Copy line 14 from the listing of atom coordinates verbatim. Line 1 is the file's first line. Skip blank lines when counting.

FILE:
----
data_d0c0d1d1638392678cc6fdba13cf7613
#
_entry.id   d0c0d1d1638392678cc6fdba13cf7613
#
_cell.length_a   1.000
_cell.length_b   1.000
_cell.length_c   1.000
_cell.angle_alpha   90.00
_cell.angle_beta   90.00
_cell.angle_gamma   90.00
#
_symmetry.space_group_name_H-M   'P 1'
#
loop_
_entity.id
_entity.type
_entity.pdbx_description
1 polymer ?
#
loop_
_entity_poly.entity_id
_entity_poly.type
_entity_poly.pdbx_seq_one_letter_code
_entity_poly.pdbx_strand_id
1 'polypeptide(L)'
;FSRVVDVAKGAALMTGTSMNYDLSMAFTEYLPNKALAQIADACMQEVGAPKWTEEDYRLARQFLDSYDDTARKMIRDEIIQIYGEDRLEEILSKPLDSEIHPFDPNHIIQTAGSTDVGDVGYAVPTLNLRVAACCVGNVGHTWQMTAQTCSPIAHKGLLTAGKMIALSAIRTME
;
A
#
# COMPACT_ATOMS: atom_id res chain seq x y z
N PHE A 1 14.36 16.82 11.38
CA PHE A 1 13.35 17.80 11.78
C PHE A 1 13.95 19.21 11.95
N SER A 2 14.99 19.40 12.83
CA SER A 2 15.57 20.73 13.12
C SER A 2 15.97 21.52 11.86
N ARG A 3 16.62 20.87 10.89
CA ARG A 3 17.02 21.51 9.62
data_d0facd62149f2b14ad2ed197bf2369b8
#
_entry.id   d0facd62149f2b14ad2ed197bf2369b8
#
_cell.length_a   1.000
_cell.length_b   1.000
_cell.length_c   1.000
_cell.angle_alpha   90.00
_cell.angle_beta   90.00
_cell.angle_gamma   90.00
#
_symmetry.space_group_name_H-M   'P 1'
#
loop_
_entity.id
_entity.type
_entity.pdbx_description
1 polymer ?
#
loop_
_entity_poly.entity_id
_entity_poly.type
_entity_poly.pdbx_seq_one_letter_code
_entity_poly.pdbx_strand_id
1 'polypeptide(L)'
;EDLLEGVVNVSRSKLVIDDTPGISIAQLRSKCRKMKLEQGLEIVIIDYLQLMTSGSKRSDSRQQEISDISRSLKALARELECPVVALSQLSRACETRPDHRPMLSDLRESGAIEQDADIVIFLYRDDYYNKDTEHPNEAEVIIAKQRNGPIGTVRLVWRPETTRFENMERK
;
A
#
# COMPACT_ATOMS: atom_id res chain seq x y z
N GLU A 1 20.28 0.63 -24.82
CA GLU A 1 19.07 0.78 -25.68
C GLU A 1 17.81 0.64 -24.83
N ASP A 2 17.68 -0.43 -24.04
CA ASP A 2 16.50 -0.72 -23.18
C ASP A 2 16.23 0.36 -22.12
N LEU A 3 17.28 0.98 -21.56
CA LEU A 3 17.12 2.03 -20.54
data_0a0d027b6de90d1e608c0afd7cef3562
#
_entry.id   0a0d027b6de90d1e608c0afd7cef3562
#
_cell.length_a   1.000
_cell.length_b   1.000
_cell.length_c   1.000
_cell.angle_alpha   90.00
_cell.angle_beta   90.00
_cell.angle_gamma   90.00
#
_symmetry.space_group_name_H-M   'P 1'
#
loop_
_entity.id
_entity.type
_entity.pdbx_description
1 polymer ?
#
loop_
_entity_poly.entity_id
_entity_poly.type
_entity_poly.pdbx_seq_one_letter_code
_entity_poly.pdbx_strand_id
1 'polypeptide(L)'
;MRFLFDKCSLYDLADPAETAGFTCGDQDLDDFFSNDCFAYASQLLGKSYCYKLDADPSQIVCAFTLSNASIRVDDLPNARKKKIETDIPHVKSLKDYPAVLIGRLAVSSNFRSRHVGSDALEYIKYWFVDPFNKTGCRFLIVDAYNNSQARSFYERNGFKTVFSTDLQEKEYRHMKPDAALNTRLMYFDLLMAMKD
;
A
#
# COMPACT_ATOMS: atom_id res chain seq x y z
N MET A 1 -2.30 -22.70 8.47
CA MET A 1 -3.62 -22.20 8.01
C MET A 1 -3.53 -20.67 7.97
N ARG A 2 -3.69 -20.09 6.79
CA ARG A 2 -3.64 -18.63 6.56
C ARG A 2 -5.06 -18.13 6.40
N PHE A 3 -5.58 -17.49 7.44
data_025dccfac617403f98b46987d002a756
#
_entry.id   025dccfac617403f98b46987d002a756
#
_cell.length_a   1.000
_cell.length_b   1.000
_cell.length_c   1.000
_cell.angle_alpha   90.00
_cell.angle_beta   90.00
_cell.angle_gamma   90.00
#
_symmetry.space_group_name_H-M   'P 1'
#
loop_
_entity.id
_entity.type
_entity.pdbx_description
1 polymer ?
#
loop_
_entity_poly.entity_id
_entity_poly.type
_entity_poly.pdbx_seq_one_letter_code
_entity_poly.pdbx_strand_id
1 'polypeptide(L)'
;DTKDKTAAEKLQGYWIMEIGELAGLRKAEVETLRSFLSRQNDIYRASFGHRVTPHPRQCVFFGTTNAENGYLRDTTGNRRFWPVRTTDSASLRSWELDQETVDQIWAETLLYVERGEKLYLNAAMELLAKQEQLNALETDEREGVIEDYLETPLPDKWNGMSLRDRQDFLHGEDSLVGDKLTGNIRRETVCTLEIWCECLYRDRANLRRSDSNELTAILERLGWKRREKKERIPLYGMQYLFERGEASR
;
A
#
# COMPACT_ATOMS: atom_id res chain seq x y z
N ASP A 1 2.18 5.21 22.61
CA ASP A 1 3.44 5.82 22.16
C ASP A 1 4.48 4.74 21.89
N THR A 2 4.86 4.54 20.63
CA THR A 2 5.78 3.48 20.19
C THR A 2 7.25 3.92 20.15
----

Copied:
loop_